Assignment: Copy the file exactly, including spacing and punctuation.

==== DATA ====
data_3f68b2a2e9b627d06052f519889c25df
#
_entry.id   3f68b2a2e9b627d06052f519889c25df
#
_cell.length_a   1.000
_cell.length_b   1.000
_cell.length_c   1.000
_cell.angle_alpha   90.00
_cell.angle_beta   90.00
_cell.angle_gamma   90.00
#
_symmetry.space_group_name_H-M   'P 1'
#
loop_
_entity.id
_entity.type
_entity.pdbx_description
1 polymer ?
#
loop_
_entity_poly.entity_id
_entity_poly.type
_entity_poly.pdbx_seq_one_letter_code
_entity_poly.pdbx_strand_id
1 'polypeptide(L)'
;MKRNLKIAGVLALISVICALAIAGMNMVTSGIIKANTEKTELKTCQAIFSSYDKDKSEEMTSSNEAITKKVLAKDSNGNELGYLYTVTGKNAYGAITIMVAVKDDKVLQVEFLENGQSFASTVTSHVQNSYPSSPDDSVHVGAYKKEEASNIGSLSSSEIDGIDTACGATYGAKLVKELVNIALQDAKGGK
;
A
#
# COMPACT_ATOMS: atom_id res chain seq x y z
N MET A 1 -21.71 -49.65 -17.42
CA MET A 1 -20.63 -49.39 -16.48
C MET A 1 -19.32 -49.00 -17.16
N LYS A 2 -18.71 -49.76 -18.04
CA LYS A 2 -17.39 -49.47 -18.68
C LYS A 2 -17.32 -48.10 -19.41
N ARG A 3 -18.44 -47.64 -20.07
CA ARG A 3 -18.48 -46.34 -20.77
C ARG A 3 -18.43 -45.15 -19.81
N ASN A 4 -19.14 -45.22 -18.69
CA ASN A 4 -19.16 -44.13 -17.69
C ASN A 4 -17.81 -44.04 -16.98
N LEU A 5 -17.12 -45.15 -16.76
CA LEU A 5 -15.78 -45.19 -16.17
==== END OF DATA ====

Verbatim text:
data_3f68b2a2e9b627d06052f519889c25df
#
_entry.id   3f68b2a2e9b627d06052f519889c25df
#
_cell.length_a   1.000
_cell.length_b   1.000
_cell.length_c   1.000
_cell.angle_alpha   90.00
_cell.angle_beta   90.00
_cell.angle_gamma   90.00
#
_symmetry.space_group_name_H-M   'P 1'
#
loop_
_entity.id
_entity.type
_entity.pdbx_description
1 polymer ?
#
loop_
_entity_poly.entity_id
_entity_poly.type
_entity_poly.pdbx_seq_one_letter_code
_entity_poly.pdbx_strand_id
1 'polypeptide(L)'
;MKRNLKIAGVLALISVICALAIAGMNMVTSGIIKANTEKTELKTCQAIFSSYDKDKSEEMTSSNEAITKKVLAKDSNGNELGYLYTVTGKNAYGAITIMVAVKDDKVLQVEFLENGQSFASTVTSHVQNSYPSSPDDSVHVGAYKKEEASNIGSLSSSEIDGIDTACGATYGAKLVKELVNIALQDAKGGK
;
A
#
# COMPACT_ATOMS: atom_id res chain seq x y z
N MET A 1 -21.71 -49.65 -17.42
CA MET A 1 -20.63 -49.39 -16.48
C MET A 1 -19.32 -49.00 -17.16
N LYS A 2 -18.71 -49.76 -18.04
CA LYS A 2 -17.39 -49.47 -18.68
C LYS A 2 -17.32 -48.10 -19.41
N ARG A 3 -18.44 -47.64 -20.07
CA ARG A 3 -18.48 -46.34 -20.77
C ARG A 3 -18.43 -45.15 -19.81
N ASN A 4 -19.14 -45.22 -18.69
CA ASN A 4 -19.16 -44.13 -17.69
C ASN A 4 -17.81 -44.04 -16.98
N LEU A 5 -17.12 -45.15 -16.76
CA LEU A 5 -15.78 -45.19 -16.17